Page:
Beam me up Duxy!!
A few days ago I posted a picture on my Facebook account, and it has garnered quite a large response since.
I took it just over a week ago (1st July 2015), on my summer photo workshop out in the Northern Red Sea. Our boat Mistral was sharing the area with her sister ship MV Whirlwind, where Alex Mustard was also conducting his annual summer workshop.
I mention Alex, as I would never have posted the shot, unless I had also seen a very similar shot to mine that he had taken of the very same subject.
I guess this is one of those examples of Zeitgeist, as I had no idea of his shot, and I’m certain he had no idea of mine.
On reading his FB post his approach to the shot was much more measured and planned, and he has mentioned that he will post a “how-to” article soon, which I will cross link to from here as soon as it’s posted, and I look forward to reading it.
Alex of course needs no introduction being one of the worlds foremost underwater photographers, known for pushing the boundaries and shaping our tastes in our favourite hobby.
So I was quite pleased that i’d had a similar idea to his on the spur of the moment.
The dive itself was conducted with my partner Shelly and Phil Medcalf as a buddy trio, and we’d agreed to mostly look around the deck of the boat. We operate an “open-deck” policy at a couple of the sites on my workshops, with the Thistlegorm being one of them. so Shelly and I, and our friend Phil had the place to ourselves, which is one of the key advantages of the “open-deck” policy.
If you’d like to see more about what “open-deck” entails then please check out this video on this page, click here
Some of the folk on the previous dive had mentioned seeing a particular type of Nembrotha nudibranch, so I said I would pop down into hold no 2 and have a little looks to see if it was still where they had said it was.
I saw the now famous “Ele’s Bike” named after Alex’s wife, and given on an earlier workshop of his.
So I thought I would try a quick off camera strobe shot. Easier said than done, as I only had the regular two strobes attached to my housing. A Sea and Sea YSD1 and a smaller Inon s2000.
Knowing that when the fibre optic cable is removed from the Inon’s strobe head, leaving the sensor bare, it is quite sensitive, and doesn’t need any third party strobe triggering devices to fire it usually. Of course if you were going to do a lot of this off camera strobe stuff, then it would be best to use a dedicated strobe and a purpose made triggering device, but needs must.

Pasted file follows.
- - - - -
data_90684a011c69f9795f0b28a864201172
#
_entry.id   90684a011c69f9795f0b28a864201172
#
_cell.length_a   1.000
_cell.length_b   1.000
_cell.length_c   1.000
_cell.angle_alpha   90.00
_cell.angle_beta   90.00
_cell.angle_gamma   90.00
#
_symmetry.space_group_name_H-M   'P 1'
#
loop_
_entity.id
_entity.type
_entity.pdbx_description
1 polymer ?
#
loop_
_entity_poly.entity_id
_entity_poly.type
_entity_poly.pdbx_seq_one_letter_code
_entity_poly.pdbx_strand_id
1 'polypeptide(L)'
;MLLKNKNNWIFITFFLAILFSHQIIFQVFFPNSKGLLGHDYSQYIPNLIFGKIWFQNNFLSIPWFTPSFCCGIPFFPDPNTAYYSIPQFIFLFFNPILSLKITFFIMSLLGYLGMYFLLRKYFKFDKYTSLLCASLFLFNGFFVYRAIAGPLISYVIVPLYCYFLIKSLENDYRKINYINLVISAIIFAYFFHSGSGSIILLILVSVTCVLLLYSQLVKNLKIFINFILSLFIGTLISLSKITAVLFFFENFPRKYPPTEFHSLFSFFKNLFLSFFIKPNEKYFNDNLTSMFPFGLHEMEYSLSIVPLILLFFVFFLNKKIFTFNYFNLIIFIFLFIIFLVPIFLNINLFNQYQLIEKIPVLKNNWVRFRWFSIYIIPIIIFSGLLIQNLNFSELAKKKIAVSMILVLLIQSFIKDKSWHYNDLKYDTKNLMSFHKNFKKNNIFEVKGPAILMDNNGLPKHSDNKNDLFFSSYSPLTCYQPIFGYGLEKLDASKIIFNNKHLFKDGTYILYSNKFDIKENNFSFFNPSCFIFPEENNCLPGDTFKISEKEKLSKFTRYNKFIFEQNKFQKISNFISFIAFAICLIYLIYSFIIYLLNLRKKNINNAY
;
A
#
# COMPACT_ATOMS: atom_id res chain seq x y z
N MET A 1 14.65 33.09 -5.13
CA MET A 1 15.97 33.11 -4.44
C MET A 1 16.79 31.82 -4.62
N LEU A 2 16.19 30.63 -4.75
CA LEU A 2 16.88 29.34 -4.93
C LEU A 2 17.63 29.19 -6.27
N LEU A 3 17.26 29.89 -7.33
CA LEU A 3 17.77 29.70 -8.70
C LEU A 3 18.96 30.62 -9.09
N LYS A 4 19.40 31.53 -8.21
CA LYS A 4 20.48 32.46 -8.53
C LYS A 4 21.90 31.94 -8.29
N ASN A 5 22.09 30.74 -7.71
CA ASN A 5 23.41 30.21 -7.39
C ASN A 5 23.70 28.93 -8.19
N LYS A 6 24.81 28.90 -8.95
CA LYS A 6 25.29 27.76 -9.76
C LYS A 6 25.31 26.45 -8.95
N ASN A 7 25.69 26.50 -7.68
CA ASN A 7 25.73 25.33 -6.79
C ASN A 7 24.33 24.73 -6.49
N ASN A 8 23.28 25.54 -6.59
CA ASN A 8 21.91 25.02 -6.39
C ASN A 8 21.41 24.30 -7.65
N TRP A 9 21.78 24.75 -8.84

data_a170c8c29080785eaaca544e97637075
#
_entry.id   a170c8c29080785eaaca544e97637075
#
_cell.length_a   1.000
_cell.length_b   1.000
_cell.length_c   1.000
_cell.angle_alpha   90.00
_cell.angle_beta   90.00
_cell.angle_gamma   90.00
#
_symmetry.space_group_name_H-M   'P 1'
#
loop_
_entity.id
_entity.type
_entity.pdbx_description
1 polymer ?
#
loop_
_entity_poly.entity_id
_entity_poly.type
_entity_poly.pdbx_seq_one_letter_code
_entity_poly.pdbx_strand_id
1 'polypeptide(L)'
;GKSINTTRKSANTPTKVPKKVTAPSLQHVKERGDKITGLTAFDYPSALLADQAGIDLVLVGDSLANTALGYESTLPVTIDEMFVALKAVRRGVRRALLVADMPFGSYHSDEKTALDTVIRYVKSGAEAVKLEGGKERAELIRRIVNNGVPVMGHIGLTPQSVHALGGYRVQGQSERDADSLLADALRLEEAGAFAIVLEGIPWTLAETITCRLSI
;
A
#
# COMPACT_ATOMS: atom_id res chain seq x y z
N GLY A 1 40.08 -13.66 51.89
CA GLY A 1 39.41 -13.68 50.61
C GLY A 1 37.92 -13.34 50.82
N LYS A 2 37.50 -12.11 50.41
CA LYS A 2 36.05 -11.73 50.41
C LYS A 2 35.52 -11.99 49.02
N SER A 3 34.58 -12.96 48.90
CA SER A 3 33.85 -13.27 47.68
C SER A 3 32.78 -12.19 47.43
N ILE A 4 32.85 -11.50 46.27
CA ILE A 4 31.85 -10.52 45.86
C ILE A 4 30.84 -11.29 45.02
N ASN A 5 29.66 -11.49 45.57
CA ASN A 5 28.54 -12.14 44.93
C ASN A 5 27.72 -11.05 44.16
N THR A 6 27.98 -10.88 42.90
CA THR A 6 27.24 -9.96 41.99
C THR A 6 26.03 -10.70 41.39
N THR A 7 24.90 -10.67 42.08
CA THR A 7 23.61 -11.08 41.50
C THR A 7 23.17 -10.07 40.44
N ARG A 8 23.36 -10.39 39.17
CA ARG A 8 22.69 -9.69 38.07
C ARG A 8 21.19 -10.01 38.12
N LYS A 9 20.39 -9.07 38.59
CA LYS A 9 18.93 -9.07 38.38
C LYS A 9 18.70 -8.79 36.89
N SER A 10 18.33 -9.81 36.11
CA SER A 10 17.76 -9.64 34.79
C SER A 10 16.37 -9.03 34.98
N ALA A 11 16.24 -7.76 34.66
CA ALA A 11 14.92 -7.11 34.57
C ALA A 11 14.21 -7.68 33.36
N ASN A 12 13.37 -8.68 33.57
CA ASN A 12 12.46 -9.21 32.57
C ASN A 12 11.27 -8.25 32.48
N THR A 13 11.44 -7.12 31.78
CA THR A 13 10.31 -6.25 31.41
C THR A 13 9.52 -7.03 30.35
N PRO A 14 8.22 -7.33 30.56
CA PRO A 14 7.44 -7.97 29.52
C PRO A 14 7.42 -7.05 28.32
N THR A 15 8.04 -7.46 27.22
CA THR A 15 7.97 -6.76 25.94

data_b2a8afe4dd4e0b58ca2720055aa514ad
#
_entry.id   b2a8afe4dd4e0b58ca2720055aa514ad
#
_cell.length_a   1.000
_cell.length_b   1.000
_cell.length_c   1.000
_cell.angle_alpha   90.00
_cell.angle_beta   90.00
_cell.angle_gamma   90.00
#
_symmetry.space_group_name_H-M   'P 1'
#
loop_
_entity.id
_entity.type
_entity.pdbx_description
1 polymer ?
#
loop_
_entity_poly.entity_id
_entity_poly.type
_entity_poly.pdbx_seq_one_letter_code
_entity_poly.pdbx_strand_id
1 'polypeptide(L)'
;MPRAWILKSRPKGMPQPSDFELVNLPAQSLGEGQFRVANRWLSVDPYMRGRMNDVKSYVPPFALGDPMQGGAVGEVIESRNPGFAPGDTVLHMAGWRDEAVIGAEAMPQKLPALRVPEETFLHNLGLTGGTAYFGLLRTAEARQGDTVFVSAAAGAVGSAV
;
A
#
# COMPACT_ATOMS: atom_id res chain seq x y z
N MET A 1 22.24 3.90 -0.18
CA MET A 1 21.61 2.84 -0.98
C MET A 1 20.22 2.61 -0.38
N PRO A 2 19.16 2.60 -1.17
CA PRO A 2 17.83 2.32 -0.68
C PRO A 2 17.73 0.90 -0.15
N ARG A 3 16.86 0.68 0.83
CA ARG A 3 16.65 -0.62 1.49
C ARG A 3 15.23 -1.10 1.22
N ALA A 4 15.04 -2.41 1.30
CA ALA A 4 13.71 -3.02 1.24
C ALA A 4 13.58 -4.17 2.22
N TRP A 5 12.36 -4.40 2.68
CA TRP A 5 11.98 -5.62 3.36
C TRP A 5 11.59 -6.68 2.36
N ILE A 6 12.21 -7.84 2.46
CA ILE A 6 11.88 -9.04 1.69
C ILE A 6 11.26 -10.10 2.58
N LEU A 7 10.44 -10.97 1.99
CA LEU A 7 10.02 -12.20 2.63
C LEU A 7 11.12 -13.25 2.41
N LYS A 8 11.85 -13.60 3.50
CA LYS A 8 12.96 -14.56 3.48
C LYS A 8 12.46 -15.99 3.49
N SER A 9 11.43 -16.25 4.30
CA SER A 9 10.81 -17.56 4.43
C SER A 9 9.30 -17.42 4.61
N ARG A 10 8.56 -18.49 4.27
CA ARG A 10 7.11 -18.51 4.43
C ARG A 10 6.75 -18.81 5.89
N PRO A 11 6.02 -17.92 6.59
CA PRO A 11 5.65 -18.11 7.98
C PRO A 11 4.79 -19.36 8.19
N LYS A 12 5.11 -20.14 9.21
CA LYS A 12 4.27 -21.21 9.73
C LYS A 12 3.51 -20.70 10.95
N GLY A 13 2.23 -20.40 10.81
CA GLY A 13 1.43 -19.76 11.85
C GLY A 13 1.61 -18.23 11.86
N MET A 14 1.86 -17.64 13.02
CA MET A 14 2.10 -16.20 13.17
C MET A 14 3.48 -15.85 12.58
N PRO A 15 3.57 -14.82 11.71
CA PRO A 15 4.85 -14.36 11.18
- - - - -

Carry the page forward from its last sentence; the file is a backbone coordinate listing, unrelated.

I also needed to detach it from the ball and clamp arm system I was using, and the clock was ticking.
A word to the wise here, if you have buoyancy floats attached to your arms, then be careful when detaching the clamps as the arm could quite easily float upwards, possibly never to be seen again.so I clipped mine to a carabiner I have on my BCD.
I decided I wanted to have the strobe firing from behind the front wheel, so I positioned it carefully behind the wheel, around a couple of feet back.
I now had to illuminate the bike facing me and the corner of the hold in the foreground.
So I took a couple of test shots to ascertain my exposure, which for the final shot was at 200ISO at f5 at an 1/8 of a second, but the initial shot I posted was at 1/60 at f5.
I used a variation of the dual bunny ears lighting with in this case the bunny only having one ear!! If you want to see an earlier post about flash positioning please click here
I was quite happy with my initial results, but needed to go and rejoin my buddies, so gathered up the kit, reassembled it all and pressed on with the rest of the dive.
These trips are after all, about the guests, and I had promised to be a spotter!
I may never return to shooting this bike in exactly the same way again, as I feel it’s now been done.
I will be sharing it with others though on upcoming trips, so that they can do the same.
And whilst it may not be as controllable, or as flexible as using a third strobe with trigger attached. It is useful to know that you can do this with minimal kit on the spur of the moment.
If you’d like to join me on a future trip, and learn these techniques in some of the worlds best underwater photography locations then please check out my upcoming trips page and click here.
Keep coming back for regular posts.